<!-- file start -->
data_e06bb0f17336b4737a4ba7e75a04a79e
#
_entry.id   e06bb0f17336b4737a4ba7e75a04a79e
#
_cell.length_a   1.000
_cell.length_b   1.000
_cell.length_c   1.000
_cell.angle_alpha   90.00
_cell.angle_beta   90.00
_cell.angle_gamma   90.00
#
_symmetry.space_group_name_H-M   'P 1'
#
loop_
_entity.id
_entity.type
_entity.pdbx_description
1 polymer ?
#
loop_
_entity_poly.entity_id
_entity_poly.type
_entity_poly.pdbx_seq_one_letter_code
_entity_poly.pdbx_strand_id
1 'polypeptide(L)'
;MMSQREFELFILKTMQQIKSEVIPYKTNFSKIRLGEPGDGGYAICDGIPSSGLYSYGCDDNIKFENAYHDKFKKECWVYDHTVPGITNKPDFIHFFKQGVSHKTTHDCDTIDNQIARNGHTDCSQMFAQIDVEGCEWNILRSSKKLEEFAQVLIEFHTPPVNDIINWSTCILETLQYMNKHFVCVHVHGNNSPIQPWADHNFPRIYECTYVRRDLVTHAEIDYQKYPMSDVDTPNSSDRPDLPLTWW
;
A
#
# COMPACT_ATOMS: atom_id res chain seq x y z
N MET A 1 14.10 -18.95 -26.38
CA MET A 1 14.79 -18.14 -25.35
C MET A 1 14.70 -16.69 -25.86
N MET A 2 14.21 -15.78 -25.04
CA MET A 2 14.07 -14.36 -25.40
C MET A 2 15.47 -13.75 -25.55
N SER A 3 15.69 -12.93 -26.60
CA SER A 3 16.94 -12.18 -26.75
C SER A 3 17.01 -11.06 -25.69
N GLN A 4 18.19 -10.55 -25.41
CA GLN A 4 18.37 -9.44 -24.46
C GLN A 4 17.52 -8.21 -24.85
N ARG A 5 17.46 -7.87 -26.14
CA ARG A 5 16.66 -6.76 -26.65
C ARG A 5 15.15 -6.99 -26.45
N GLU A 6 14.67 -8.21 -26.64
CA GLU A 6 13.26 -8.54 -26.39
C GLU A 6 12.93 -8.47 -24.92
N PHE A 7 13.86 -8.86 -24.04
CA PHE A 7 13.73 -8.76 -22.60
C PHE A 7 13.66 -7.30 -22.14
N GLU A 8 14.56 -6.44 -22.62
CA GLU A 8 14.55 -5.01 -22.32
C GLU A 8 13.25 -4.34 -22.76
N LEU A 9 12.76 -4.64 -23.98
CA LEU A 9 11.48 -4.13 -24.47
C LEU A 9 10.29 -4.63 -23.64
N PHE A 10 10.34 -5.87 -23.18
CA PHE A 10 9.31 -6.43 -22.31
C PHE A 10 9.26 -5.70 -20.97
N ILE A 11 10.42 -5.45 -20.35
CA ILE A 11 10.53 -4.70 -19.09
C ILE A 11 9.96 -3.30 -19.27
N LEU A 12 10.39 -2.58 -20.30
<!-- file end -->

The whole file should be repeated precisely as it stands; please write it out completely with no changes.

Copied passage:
data_e06bb0f17336b4737a4ba7e75a04a79e
#
_entry.id   e06bb0f17336b4737a4ba7e75a04a79e
#
_cell.length_a   1.000
_cell.length_b   1.000
_cell.length_c   1.000
_cell.angle_alpha   90.00
_cell.angle_beta   90.00
_cell.angle_gamma   90.00
#
_symmetry.space_group_name_H-M   'P 1'
#
loop_
_entity.id
_entity.type
_entity.pdbx_description
1 polymer ?
#
loop_
_entity_poly.entity_id
_entity_poly.type
_entity_poly.pdbx_seq_one_letter_code
_entity_poly.pdbx_strand_id
1 'polypeptide(L)'
;MMSQREFELFILKTMQQIKSEVIPYKTNFSKIRLGEPGDGGYAICDGIPSSGLYSYGCDDNIKFENAYHDKFKKECWVYDHTVPGITNKPDFIHFFKQGVSHKTTHDCDTIDNQIARNGHTDCSQMFAQIDVEGCEWNILRSSKKLEEFAQVLIEFHTPPVNDIINWSTCILETLQYMNKHFVCVHVHGNNSPIQPWADHNFPRIYECTYVRRDLVTHAEIDYQKYPMSDVDTPNSSDRPDLPLTWW
;
A
#
# COMPACT_ATOMS: atom_id res chain seq x y z
N MET A 1 14.10 -18.95 -26.38
CA MET A 1 14.79 -18.14 -25.35
C MET A 1 14.70 -16.69 -25.86
N MET A 2 14.21 -15.78 -25.04
CA MET A 2 14.07 -14.36 -25.40
C MET A 2 15.47 -13.75 -25.55
N SER A 3 15.69 -12.93 -26.60
CA SER A 3 16.94 -12.18 -26.75
C SER A 3 17.01 -11.06 -25.69
N GLN A 4 18.19 -10.55 -25.41
CA GLN A 4 18.37 -9.44 -24.46
C GLN A 4 17.52 -8.21 -24.85
N ARG A 5 17.46 -7.87 -26.14
CA ARG A 5 16.66 -6.76 -26.65
C ARG A 5 15.15 -6.99 -26.45
N GLU A 6 14.67 -8.21 -26.64
CA GLU A 6 13.26 -8.54 -26.39
C GLU A 6 12.93 -8.47 -24.92
N PHE A 7 13.86 -8.86 -24.04
CA PHE A 7 13.73 -8.76 -22.60
C PHE A 7 13.66 -7.30 -22.14
N GLU A 8 14.56 -6.44 -22.62
CA GLU A 8 14.55 -5.01 -22.32
C GLU A 8 13.25 -4.34 -22.76
N LEU A 9 12.76 -4.64 -23.98
CA LEU A 9 11.48 -4.13 -24.47
C LEU A 9 10.29 -4.63 -23.64
N PHE A 10 10.34 -5.87 -23.18
CA PHE A 10 9.31 -6.43 -22.31
C PHE A 10 9.26 -5.70 -20.97
N ILE A 11 10.42 -5.45 -20.35
CA ILE A 11 10.53 -4.70 -19.09
C ILE A 11 9.96 -3.30 -19.27
N LEU A 12 10.39 -2.58 -20.30